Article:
It is a simple matter to capture that image, enlarge it to scale and then trace out the required vector. Once I have that generating the g code is easy. Since it is segmented turning, and the shape has been roughed down to where the corners meet I should be able to offset that vector a small amount and take a cut without wasting a lot of time roughing.

I am not an anal retentive turner, since segmented shapes are not used for anything practical I just basically clean up the inside getting rid of the corners. I do not spend any amount of time worrying about how smooth the inside is or whether my wall thicknesses are perfect. Unlike solid wood there is no movement problems with segmented works.

There may be another trip back to the lathe for final sanding, not sure about that yet. I can spin the rotary fast enough that it would be practical to sand while it is still on the cnc machine.
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Re: Finally Getting Started

Postby PaulRowntree » Sat May 02, 2015 10:38 pm

TReischl wrote: Smaller on the tail stock end.

If my aged memory serves me correctly that means the tail stock is either too high, or too low.

I programmed a 2.00 dia cylinder. I am getting 2.05 on the headstock end and 2.02 on the tailstock end. I zeroed the bit to the top of the tailstock (the only flat surface I have, none on the headstock). The overall size discrepancy could be because I am not truly set to zero on the centerline of the spindle (eyeballed the Z zero). Taper is a different story.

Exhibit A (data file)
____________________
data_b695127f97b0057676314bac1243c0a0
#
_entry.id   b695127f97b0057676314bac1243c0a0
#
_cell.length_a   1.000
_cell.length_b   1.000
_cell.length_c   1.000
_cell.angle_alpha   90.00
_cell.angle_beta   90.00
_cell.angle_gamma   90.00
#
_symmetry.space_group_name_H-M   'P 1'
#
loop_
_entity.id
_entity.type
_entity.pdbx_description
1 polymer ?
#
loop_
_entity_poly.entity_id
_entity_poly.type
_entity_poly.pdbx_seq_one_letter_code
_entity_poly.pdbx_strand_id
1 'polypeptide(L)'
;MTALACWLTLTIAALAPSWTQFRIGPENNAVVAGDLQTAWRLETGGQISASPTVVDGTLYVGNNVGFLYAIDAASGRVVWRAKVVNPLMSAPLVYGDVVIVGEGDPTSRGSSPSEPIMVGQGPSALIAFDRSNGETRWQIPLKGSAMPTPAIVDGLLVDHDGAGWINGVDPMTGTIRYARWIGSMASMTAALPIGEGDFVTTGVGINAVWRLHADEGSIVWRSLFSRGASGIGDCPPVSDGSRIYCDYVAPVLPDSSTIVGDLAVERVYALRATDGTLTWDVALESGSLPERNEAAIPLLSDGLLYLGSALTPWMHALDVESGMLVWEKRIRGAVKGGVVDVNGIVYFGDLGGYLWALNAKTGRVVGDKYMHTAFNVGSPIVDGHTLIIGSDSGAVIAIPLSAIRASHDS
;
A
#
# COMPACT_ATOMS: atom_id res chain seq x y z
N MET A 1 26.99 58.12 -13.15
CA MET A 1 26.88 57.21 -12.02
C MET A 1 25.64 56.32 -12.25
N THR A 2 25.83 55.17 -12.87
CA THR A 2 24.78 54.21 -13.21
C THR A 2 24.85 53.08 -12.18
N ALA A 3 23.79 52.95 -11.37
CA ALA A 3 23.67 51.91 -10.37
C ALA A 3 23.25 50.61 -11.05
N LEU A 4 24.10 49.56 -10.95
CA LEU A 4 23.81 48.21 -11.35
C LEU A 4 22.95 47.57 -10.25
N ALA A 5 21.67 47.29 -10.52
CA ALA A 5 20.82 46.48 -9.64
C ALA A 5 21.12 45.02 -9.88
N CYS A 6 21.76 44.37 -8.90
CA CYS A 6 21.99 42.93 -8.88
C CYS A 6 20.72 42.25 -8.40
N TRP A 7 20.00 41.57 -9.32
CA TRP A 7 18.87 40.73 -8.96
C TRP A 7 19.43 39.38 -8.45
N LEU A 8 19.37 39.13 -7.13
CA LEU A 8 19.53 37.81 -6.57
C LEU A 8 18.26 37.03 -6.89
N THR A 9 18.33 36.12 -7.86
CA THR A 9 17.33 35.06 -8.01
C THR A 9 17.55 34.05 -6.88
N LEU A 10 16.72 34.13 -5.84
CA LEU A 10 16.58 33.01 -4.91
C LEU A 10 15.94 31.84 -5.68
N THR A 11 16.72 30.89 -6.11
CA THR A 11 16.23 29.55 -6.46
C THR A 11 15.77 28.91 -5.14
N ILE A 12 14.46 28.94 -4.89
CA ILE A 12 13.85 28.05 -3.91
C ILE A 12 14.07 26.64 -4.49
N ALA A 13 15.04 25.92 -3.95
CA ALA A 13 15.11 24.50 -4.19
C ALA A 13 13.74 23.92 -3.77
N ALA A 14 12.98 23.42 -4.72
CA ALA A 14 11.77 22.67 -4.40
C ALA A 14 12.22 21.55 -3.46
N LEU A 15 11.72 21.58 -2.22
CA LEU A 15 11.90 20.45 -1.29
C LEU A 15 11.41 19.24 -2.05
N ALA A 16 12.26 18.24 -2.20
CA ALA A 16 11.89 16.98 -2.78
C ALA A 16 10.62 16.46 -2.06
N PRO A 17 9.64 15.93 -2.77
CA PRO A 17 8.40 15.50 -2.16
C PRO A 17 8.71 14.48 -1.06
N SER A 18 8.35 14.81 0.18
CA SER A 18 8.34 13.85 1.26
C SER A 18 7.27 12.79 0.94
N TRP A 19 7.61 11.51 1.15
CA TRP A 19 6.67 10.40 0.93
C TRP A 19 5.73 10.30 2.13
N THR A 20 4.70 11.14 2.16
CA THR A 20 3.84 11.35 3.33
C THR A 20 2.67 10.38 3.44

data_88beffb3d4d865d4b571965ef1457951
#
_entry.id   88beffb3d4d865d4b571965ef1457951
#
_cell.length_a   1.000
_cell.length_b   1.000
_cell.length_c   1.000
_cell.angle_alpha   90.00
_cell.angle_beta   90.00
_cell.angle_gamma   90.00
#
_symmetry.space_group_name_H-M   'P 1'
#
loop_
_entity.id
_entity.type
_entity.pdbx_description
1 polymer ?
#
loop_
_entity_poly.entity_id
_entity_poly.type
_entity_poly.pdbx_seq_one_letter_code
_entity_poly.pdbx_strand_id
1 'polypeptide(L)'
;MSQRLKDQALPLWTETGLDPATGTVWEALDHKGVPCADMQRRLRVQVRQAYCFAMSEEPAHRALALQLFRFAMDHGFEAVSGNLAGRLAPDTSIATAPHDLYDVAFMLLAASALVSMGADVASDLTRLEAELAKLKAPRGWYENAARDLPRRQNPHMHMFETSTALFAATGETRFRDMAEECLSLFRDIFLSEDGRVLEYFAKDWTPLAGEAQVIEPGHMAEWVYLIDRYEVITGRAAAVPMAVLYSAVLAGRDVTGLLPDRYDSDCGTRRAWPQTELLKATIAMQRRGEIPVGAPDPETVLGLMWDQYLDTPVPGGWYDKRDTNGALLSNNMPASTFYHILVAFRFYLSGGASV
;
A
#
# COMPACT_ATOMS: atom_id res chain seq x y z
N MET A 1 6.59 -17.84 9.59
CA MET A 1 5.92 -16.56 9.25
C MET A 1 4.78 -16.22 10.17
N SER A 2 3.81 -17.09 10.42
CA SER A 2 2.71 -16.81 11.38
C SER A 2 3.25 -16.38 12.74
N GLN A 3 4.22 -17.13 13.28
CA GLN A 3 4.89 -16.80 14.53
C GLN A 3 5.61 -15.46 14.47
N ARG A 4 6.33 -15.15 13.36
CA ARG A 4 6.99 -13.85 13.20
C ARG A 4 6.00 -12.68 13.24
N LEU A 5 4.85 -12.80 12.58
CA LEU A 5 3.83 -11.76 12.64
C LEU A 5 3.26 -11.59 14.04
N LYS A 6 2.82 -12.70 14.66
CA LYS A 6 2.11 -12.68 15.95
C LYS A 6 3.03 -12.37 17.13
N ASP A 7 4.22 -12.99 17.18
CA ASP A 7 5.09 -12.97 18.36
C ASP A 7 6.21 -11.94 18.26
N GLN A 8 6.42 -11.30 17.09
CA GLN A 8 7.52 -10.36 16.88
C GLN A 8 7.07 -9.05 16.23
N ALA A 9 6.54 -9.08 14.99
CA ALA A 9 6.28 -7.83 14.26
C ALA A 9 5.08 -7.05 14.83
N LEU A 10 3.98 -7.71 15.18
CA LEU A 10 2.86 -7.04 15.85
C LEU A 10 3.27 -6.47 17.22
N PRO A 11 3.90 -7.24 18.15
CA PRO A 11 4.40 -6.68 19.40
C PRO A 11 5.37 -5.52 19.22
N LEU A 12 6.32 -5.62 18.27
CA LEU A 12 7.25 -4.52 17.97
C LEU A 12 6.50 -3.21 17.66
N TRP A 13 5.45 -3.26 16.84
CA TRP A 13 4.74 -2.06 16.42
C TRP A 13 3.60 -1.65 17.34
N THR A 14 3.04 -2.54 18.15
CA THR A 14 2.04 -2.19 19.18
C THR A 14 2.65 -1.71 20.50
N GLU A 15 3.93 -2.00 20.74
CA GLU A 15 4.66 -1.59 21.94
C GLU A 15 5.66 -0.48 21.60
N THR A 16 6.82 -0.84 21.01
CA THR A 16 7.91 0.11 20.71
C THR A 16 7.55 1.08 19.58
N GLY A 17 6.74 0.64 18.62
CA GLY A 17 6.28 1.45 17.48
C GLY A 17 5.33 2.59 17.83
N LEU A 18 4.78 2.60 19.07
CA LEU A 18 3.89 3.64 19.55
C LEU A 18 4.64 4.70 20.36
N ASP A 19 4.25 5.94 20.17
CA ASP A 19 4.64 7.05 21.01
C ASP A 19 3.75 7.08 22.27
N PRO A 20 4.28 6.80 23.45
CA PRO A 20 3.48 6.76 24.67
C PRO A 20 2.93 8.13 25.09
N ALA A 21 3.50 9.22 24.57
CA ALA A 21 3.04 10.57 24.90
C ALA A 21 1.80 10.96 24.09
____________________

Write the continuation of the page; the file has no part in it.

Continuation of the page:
Soooo, what I am going to do is ship the tailstock up to see if I make the problem worse or better. About .015 (three sheets of paper) should do it.



If the tailstock end is a bit smaller, then the tailstock is a bit higher than the headstock IF the other axes are aligned properly. If the rotation axis isn't parallel to X (or Y), then all bets are off.
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Re: Finally Getting Started

Postby TReischl » Sun May 03, 2015 1:26 am

Thanks Paul, I was having a hard time wrapping my brain around the tapered, whether too high or too low. Once you posted that, DING! Too high cause the bit is up there. . . .

BTW, the pun above was fully intentional. . .brain being wrapped. . .
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Re: Finally Getting Started

Postby TReischl » Wed May 06, 2015 10:09 pm

Have done a bit of test cutting.

The first item was a huge hex bolt with some lettering and a model:

20150502_165001.jpg


It came out pretty darn good. No complaints. Some minor programming gaffs but that is how I learn.

Next was to look at the process of cutting segmented bowls:

20150506_094128.jpg


20150506_143835 1.jpg


This went sort of "ok".

For some odd reason my Z axis decided to start losing steps. Adjusted the motor settings and ran some tests, looking better now. That is strange cause it was set up a long time ago and never had any issues.

With the Z axis acting up I am not sure if the lousy finish was caused by it or not.

All in all though I am fairly certain the idea carving segmented bowls is going to work out nicely.